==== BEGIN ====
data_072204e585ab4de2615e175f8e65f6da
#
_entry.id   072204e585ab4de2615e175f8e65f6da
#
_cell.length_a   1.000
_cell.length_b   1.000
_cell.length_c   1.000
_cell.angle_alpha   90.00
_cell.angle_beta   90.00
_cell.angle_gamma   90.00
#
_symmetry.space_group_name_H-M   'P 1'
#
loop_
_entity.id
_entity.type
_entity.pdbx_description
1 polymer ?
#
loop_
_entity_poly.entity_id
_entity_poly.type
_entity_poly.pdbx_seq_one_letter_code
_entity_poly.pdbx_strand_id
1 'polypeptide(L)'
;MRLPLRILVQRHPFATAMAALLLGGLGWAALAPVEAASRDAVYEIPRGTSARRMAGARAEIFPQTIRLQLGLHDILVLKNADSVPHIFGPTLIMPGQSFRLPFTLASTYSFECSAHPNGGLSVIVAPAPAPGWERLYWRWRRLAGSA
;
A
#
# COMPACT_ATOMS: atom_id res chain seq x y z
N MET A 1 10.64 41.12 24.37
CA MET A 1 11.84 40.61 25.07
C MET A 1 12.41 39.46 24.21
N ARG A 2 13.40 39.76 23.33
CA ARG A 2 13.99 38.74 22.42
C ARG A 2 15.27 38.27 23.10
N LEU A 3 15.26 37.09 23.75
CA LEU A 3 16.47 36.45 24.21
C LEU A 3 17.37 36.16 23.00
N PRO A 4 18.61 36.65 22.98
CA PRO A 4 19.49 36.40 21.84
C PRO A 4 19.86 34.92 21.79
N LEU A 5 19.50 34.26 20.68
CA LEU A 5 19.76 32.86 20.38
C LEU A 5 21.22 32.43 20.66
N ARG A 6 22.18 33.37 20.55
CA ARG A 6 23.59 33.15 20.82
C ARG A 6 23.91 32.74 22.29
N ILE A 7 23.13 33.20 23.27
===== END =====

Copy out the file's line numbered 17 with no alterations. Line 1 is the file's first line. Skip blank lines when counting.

_entity.pdbx_description